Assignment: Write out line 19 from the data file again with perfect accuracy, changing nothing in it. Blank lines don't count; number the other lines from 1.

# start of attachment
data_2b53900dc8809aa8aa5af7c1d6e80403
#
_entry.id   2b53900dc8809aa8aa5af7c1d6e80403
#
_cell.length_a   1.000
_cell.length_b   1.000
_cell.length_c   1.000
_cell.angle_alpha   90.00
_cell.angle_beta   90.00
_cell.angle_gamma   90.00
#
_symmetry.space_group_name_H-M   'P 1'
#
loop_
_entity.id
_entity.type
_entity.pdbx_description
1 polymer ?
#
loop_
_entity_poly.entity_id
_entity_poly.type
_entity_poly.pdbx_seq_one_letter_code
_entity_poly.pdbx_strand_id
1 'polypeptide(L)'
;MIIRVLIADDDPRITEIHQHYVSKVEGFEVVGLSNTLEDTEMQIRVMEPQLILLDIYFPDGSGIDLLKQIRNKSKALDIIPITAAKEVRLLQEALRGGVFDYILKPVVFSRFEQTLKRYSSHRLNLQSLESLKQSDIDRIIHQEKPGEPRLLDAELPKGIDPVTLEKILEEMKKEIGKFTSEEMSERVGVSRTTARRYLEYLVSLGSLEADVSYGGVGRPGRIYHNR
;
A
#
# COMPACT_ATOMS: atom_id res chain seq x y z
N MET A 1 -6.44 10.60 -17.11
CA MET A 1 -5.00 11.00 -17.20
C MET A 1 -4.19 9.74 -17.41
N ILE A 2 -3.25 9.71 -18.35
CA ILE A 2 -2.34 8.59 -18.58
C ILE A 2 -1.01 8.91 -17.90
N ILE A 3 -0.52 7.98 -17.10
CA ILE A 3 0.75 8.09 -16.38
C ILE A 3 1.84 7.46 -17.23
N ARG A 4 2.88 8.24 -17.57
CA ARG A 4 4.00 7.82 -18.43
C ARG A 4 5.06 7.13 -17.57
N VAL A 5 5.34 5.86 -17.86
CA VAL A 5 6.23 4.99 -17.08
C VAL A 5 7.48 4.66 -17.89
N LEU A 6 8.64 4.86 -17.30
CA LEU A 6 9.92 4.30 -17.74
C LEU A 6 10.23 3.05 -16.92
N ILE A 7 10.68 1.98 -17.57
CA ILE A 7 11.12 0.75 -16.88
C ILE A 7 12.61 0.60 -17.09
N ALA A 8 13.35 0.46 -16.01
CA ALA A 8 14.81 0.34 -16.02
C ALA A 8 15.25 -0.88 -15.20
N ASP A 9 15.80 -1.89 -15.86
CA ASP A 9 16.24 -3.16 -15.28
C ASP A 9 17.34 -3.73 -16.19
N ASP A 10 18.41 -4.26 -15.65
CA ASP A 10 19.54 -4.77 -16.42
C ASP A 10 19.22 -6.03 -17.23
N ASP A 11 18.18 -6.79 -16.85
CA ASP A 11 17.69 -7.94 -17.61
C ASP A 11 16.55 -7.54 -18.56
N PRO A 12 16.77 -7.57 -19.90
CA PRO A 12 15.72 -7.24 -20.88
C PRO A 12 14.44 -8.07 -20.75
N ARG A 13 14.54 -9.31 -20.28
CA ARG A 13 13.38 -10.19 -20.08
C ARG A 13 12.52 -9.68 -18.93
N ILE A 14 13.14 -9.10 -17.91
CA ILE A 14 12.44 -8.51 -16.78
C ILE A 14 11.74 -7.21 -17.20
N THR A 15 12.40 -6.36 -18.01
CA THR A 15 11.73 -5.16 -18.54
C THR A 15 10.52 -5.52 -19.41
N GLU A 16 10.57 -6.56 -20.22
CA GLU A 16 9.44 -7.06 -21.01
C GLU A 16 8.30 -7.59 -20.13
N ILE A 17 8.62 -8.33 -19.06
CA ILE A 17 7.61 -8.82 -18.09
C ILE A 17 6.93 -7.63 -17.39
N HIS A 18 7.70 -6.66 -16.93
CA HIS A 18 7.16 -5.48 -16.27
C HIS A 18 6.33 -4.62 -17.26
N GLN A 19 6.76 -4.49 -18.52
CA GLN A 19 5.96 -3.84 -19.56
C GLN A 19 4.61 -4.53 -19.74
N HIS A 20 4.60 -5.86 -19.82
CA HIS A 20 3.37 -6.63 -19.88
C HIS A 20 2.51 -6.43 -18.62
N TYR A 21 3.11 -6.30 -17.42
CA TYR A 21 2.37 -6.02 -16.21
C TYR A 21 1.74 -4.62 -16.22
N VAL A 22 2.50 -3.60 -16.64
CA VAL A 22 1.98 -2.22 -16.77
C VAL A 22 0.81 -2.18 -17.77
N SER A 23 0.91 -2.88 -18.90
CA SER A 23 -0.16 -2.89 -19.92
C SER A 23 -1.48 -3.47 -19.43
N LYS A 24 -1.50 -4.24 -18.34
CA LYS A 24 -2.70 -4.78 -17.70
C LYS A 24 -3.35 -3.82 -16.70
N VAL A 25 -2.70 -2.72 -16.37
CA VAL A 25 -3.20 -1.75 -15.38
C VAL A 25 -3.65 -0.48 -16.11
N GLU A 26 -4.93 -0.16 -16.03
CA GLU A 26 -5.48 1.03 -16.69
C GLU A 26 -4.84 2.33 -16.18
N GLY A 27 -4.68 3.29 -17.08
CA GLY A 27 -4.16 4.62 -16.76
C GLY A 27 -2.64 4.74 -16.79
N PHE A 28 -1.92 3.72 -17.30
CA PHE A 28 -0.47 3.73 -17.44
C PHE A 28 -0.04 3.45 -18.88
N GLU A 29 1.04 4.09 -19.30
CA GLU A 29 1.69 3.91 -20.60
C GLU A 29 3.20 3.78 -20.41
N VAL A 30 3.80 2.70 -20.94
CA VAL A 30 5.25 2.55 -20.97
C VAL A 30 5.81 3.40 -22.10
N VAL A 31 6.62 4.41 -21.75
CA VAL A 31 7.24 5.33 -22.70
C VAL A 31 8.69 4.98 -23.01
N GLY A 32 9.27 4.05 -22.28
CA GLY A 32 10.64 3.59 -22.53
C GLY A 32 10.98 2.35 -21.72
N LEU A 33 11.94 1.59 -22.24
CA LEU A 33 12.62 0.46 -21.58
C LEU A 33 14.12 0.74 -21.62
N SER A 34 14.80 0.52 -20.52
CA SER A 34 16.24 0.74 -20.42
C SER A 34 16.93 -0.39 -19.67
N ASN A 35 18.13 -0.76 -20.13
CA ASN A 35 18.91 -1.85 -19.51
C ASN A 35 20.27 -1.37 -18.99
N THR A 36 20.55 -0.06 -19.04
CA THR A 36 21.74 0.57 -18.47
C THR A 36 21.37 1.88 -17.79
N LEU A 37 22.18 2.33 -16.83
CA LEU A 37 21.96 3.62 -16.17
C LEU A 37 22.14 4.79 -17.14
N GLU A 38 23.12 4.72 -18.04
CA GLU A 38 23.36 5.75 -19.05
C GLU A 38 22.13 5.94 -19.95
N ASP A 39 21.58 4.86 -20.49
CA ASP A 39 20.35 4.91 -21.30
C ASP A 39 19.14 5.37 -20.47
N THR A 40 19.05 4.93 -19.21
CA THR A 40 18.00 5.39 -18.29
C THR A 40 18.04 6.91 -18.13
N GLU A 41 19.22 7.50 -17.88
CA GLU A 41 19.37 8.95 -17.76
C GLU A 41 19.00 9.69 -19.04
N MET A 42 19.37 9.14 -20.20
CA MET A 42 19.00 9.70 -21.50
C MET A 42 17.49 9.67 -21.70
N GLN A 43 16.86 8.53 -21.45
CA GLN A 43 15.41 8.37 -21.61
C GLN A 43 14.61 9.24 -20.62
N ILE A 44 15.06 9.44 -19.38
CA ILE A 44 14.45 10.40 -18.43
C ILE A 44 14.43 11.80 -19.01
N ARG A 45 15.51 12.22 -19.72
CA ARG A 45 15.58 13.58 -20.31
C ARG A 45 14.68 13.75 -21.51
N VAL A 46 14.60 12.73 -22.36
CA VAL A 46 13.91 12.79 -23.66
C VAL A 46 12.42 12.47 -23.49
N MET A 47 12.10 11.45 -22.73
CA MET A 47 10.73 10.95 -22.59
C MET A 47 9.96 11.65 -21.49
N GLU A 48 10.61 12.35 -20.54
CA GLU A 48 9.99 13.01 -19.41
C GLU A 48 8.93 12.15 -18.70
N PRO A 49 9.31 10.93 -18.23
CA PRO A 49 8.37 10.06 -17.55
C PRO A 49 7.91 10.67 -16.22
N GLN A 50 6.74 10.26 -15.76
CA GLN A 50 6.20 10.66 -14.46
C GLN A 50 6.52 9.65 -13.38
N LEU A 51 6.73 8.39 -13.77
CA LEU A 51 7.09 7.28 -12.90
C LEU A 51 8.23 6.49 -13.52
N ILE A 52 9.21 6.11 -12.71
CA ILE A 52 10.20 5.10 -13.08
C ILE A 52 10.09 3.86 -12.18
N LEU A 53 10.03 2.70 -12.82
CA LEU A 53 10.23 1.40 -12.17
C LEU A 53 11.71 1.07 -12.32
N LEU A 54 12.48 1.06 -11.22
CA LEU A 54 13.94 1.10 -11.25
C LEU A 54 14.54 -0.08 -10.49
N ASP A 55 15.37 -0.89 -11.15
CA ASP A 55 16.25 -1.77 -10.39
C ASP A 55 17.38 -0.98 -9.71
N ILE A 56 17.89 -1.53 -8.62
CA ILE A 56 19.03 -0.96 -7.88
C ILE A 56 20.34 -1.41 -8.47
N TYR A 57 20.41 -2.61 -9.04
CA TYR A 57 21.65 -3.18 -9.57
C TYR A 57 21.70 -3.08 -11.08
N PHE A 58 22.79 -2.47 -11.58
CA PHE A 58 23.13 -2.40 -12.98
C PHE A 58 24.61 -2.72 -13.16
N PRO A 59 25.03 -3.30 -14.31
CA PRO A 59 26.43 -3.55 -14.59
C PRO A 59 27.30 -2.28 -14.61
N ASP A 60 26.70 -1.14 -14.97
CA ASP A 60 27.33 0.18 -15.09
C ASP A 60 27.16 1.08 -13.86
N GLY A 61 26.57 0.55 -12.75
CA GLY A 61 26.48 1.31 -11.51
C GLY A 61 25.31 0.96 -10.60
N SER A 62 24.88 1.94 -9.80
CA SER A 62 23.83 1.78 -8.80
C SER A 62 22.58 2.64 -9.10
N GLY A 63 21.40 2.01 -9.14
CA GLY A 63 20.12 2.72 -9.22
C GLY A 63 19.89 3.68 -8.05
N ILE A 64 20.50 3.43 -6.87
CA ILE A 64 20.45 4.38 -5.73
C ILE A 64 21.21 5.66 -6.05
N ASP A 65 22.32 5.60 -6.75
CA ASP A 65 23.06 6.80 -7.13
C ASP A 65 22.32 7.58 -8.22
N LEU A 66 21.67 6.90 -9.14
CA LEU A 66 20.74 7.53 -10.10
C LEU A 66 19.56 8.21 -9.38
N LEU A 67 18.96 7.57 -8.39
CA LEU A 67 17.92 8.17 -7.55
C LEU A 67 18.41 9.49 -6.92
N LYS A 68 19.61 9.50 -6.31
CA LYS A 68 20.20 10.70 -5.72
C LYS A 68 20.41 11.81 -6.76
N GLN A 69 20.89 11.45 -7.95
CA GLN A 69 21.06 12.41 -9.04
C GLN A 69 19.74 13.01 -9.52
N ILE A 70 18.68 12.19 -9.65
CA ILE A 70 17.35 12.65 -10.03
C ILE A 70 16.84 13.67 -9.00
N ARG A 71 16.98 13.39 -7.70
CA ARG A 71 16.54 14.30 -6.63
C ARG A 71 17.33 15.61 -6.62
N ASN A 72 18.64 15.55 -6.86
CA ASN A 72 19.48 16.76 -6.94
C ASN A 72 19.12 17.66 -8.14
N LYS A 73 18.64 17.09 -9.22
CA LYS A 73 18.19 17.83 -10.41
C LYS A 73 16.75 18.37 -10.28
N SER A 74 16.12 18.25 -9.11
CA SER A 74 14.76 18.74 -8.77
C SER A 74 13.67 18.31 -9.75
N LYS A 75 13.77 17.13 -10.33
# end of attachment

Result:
#